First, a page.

Saturday, September 17, 2016

The Saturday Picture Show, September 17, 2016

The New Yorker Cover - September 15, 1945 Regular Giclee Print
I've always thought this was a whimsical cover for The New Yorker back in post-World War II days.  Business moguls and corporate bigshots realized that with the war over, it was time to gear down from making bombers and tanks and Jeeps to making toy mice riding trikes.

This is a porcupine. My contribution to animal husbandry is the suggestion to breed a porcupine and a skunk, the offspring of which could shoot quills at you as you gag from the stench!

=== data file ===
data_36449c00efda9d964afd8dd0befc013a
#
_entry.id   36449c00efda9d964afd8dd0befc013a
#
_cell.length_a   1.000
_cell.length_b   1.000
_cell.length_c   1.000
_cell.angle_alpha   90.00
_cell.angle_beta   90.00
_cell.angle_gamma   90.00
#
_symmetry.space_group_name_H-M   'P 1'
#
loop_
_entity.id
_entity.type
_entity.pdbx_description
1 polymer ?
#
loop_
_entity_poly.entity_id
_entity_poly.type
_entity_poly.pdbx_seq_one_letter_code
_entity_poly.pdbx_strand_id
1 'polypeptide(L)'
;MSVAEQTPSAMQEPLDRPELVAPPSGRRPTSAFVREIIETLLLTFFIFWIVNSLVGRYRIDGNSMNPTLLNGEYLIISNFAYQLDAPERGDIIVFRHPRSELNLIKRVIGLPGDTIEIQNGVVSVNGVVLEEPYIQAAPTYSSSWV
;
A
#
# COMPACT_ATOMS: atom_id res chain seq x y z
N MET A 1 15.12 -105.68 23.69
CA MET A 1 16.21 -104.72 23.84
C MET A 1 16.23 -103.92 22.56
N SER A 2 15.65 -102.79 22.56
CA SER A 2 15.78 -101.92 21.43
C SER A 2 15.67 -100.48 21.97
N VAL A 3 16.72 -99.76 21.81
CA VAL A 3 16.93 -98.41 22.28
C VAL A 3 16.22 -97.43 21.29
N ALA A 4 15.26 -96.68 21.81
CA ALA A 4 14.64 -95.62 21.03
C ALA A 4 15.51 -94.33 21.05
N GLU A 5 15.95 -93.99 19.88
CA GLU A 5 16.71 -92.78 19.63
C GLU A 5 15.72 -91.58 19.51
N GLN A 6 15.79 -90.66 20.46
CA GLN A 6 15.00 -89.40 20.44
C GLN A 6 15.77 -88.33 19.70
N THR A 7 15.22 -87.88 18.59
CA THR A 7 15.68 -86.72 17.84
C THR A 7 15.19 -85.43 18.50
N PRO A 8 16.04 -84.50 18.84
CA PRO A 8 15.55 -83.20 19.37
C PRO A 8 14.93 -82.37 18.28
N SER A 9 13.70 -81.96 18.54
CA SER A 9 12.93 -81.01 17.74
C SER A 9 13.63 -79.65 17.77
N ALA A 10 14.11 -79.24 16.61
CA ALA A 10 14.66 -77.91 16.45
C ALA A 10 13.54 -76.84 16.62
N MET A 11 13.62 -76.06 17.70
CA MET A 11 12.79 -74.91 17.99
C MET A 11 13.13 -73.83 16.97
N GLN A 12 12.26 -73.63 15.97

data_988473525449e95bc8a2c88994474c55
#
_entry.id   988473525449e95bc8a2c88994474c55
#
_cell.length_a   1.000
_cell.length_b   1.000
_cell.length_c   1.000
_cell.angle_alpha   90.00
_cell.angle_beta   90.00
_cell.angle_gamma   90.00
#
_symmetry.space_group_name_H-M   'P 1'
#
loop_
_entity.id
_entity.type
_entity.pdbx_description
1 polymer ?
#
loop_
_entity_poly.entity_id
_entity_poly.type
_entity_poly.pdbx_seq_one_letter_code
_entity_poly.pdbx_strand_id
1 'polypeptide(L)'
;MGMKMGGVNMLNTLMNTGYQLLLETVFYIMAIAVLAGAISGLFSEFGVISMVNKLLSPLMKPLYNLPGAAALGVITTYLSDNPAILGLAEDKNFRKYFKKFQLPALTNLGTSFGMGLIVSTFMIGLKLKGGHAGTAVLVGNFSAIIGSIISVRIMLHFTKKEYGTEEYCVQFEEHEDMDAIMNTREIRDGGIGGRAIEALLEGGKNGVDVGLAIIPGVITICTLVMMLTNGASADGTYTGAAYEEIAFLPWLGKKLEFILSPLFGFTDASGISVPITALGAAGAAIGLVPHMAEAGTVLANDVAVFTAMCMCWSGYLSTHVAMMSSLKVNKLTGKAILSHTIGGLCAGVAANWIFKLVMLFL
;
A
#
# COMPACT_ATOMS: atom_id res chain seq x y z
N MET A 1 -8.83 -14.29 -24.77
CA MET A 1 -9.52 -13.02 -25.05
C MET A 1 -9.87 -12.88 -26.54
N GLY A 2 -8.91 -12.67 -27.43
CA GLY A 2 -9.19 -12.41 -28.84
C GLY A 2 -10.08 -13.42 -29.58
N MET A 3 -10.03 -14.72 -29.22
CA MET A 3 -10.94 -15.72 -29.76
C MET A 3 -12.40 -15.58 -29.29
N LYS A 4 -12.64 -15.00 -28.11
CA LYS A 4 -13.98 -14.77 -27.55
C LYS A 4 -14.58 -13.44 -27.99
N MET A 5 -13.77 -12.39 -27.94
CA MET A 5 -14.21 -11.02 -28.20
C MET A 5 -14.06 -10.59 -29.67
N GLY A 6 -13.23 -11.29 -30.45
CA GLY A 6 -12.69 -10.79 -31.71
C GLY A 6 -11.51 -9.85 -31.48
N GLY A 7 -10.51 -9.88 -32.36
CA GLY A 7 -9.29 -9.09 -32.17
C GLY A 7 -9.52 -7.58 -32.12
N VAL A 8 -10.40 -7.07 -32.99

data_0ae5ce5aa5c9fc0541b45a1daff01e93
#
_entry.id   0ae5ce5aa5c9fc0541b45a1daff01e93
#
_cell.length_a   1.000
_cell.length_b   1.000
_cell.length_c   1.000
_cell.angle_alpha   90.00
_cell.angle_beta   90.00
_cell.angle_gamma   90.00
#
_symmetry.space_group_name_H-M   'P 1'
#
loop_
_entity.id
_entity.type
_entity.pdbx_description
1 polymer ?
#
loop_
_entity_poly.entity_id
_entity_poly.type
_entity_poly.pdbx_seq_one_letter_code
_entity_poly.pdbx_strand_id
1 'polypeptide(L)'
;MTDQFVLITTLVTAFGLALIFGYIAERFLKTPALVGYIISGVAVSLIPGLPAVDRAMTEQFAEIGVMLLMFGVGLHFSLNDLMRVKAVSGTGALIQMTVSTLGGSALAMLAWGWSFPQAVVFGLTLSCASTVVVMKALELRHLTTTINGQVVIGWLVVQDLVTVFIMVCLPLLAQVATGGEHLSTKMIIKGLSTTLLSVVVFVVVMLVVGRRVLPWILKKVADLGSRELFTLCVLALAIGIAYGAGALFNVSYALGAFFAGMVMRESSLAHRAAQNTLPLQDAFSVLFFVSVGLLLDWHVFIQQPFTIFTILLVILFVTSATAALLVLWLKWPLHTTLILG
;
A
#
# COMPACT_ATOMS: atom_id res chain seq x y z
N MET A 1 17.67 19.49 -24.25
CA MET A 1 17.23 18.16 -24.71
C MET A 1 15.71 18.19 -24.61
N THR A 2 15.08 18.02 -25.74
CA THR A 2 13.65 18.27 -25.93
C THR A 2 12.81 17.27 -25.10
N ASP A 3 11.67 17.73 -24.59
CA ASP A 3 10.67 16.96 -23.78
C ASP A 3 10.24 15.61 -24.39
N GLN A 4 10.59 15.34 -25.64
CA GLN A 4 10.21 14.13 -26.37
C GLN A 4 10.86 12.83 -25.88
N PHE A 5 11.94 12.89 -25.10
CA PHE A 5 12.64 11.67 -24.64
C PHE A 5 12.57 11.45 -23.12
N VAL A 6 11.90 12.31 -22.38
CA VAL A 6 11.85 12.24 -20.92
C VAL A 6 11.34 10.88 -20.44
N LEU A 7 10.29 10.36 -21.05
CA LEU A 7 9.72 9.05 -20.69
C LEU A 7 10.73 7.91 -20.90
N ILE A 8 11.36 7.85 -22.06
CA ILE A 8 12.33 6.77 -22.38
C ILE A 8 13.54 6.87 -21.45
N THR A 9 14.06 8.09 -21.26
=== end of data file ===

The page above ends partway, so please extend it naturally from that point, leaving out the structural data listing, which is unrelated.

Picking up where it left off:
People are always amazed at the beauty of nature and its vegetables.  These cabbages are all hoping to play the part of "Sauerkraut" at this year's Thanksgiving dinner. If you don't have kraut at your turkey day, you just ain't from Baltimore, hon.
This is what autumn views all aspire to be!
The perfect table, all set for Autumn dining!
Business in the sales of adult coloring books should top $13 billion this year, up from $1.58 last year.

This is a rare color view of the Japanese surrender after World War II, aboard the USS Missouri.  My father and his ship were at anchor in Tokyo Bay along with some 250 other vessels that day, September 2, 1945.
Of course, you turn to the Picture Show every week for interesting examples of Our World On Parade.  F'rinstance, here's a two-headed alligator from Tampa, Florida.

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